# Create the scatter plot with customizations
plt.scatter(
sepal_length,
petal_length,
c=cmap(species),  # Map colors based on species label
alpha=0.7,  # Set transparency
linewidths=0,  # Remove border around markers (optional)
marker='>'
)
# Add labels, title, and grid
plt.xlabel("Sepal Length (cm)")
plt.ylabel("Petal Length (cm)")
plt.title("Sepal Length vs. Petal Length in Iris Dataset (Colored by Species)")
plt.grid(True)
# Colorbar for species mapping (optional)
sm = plt.cm.ScalarMappable(cmap=cmap)
sm.set_array([])
plt.colorbar(sm, label="Species")
# Show the plot
plt.show()``````

Output

## Adding Annotations and Text to Scatter Plots:

Annotations and text labels can provide valuable context and insights when visualizing data with scatter plots. Matplotlib offers a range of features to add annotations, text, and labels to the plot, allowing us to highlight specific data points or convey additional information. Let’s explore how to leverage these features to enhance the interpretability of scatter plots.

### Annotating the different species in the above example.

``````import matplotlib.pyplot as plt
# Extract data for sepal length and petal length
sepal_length = iris.data[:, 0]
petal_length = iris.data[:, 1]
# Species labels (encoded numbers)
species = iris.target
# Color map for different species
cmap = plt.cm.get_cmap("viridis")
# Define marker shapes based on species (optional)
markers = ["o", "s", "^"]
# Create the scatter plot with customizations
plt.scatter(
sepal_length,
petal_length,
c=cmap(species),
s=50,
alpha=0.7,
linewidths=0,
marker='o',
)
# Add annotations to specific points (optional)
# Choose data points and text for annotations
annotate_indices = [0, 50, 100]  # Modify these indices as needed
annotate_texts = ["Species 0", "Species 1", "Species 2"]
for i, text in zip(annotate_indices, annotate_texts):
plt.annotate(
text,
xy=(sepal_length[i], petal_length[i]),
xytext=(10, 10),  # Offset for placement
textcoords="offset points",
fontsize=8,
arrowprops=dict(facecolor="red", arrowstyle="->"),
)
# Add a general title or label (optional)
plt.title("Sepal Length vs. Petal Length in Iris Dataset (Colored by Species)")
plt.xlabel("Sepal Length (cm)")
plt.ylabel("Petal Length (cm)")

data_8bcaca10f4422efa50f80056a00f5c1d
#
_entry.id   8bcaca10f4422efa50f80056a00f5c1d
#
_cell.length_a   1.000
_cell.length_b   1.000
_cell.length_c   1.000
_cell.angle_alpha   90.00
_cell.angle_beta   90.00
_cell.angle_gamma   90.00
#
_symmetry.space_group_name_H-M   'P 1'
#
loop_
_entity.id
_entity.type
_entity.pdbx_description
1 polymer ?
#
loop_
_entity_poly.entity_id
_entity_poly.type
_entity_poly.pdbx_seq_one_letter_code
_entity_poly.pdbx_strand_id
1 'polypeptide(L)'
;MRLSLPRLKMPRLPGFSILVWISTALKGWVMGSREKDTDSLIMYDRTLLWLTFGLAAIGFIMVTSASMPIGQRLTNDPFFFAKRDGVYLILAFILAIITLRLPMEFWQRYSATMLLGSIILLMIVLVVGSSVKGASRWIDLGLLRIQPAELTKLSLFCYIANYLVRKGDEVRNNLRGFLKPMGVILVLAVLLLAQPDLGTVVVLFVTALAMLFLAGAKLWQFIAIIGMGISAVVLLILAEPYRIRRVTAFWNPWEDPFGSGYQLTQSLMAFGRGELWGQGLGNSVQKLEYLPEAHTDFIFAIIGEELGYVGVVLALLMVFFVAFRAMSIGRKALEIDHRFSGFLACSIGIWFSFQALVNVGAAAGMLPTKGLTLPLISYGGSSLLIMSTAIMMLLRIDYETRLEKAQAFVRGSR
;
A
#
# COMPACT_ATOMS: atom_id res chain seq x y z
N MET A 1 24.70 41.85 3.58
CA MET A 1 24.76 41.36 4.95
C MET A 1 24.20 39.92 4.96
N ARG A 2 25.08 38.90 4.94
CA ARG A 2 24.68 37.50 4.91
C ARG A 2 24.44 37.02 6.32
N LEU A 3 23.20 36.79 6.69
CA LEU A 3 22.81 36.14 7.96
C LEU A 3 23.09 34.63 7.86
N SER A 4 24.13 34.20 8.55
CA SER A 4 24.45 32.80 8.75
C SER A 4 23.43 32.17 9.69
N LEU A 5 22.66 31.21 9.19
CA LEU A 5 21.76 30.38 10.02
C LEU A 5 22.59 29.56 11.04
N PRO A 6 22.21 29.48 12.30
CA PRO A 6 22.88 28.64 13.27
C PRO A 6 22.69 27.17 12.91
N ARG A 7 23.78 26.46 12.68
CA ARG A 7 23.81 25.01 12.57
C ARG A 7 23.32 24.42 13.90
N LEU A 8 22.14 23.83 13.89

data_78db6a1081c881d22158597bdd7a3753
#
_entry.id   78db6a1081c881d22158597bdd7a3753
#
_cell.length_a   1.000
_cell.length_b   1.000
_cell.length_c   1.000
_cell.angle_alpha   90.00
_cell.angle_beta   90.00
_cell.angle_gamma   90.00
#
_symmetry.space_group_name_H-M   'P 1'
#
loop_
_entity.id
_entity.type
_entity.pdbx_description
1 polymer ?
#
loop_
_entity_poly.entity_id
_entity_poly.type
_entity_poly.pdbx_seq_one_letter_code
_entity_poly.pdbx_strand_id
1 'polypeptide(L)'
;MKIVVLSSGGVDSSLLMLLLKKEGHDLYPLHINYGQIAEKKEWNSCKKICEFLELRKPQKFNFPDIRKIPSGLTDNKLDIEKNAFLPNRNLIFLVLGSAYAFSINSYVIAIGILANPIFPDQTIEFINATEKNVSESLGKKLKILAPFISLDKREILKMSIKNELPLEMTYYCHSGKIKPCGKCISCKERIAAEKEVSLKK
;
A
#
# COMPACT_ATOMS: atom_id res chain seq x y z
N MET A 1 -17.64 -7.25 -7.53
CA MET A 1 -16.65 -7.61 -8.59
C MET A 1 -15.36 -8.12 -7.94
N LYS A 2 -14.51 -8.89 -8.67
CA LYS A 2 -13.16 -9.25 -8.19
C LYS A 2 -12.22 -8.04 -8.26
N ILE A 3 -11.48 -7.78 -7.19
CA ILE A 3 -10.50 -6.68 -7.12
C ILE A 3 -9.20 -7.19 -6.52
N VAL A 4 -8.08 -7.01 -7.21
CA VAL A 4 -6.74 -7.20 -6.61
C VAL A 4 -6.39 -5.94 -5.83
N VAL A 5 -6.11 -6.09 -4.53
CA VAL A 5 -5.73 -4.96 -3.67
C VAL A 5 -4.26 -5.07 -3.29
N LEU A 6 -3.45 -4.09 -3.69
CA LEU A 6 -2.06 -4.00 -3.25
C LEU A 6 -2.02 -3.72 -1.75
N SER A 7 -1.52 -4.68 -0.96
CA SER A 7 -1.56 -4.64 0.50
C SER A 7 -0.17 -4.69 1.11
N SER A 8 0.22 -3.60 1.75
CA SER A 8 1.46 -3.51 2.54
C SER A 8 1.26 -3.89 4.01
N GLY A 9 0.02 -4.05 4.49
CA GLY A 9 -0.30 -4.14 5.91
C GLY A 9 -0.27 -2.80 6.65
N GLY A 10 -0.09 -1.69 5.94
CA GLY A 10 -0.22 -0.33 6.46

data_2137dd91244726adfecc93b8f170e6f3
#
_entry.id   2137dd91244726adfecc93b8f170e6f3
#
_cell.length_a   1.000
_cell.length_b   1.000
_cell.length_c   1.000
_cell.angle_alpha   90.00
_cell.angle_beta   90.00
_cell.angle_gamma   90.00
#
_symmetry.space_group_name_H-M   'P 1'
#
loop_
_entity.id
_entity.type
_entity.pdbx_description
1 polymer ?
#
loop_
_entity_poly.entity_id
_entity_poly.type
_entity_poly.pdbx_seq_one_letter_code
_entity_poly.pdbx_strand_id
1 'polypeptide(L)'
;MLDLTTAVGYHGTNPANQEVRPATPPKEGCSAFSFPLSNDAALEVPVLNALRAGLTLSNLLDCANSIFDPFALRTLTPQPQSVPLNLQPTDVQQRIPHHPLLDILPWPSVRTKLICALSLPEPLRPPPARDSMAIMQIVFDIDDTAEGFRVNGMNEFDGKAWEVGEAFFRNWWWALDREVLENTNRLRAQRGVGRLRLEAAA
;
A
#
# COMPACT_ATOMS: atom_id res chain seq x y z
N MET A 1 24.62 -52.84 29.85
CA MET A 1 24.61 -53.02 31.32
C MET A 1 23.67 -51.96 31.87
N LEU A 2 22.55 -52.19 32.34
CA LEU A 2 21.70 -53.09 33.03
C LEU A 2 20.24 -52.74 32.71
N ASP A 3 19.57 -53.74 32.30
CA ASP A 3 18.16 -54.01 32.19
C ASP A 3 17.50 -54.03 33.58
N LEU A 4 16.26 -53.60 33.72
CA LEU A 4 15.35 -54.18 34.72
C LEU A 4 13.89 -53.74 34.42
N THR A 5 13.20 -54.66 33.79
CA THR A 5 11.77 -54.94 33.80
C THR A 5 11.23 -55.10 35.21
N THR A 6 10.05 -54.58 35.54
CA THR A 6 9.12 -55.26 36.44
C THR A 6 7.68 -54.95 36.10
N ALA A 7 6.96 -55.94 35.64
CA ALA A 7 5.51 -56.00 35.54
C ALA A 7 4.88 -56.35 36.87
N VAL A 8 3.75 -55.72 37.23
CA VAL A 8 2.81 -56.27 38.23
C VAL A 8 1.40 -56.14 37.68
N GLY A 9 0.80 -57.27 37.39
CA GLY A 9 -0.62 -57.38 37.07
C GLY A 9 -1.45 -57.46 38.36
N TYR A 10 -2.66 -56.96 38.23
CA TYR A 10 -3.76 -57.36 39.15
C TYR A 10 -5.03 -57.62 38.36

plt.grid(True)
# Colorbar for species mapping (optional)
sm = plt.cm.ScalarMappable(cmap=cmap)
sm.set_array([])
plt.colorbar(sm, label="Species")
# Show the plot
plt.show()``````

Output

## Handling Multiple Groups in Scatter Plots

In real-world scenarios, we often encounter datasets with multiple groups or categories. Visualizing multiple groups in a single scatter plot can help us compare the relationships between different variables and identify group patterns. Matplotlib provides several techniques to handle multiple groups in scatter plots, such as using different colors or markers for each group.

Example

``````import matplotlib.pyplot as plt
# Sample data (modify as needed)
groups = ["Group A", "Group B", "Group C"]
x_data = [[1, 2, 3], [4, 5, 6], [7, 8, 9]]
y_data = [[4, 6, 7], [2, 3, 5], [8, 5, 7]]
# Create the plot
plt.figure(figsize=(8, 6))  # Adjust figure size if needed
# Loop through groups and plot data points
for i, group in enumerate(groups):
plt.scatter(x_data[i], y_data[i], label=group, marker='o', alpha=0.7)
# Add labels, title, and legend
plt.xlabel("X-axis")
plt.ylabel("Y-axis")
plt.title("Scatter Plot with Multiple Groups")
plt.legend()
# Grid (optional)
plt.grid(True)
# Show the plot
plt.show()``````

Output

## Conclusion

In this blog, we’ve delved into the world of scatter plot visualization using the Matplotlib library in Python. We’ve covered the basics of creating simple scatter plots, customizing markers and colors, adding annotations and text, and handling multiple groups. With this knowledge, you’re well-equipped to create scatter plots that effectively communicate insights from your data.

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Himanshu Pathak 08 Feb 2024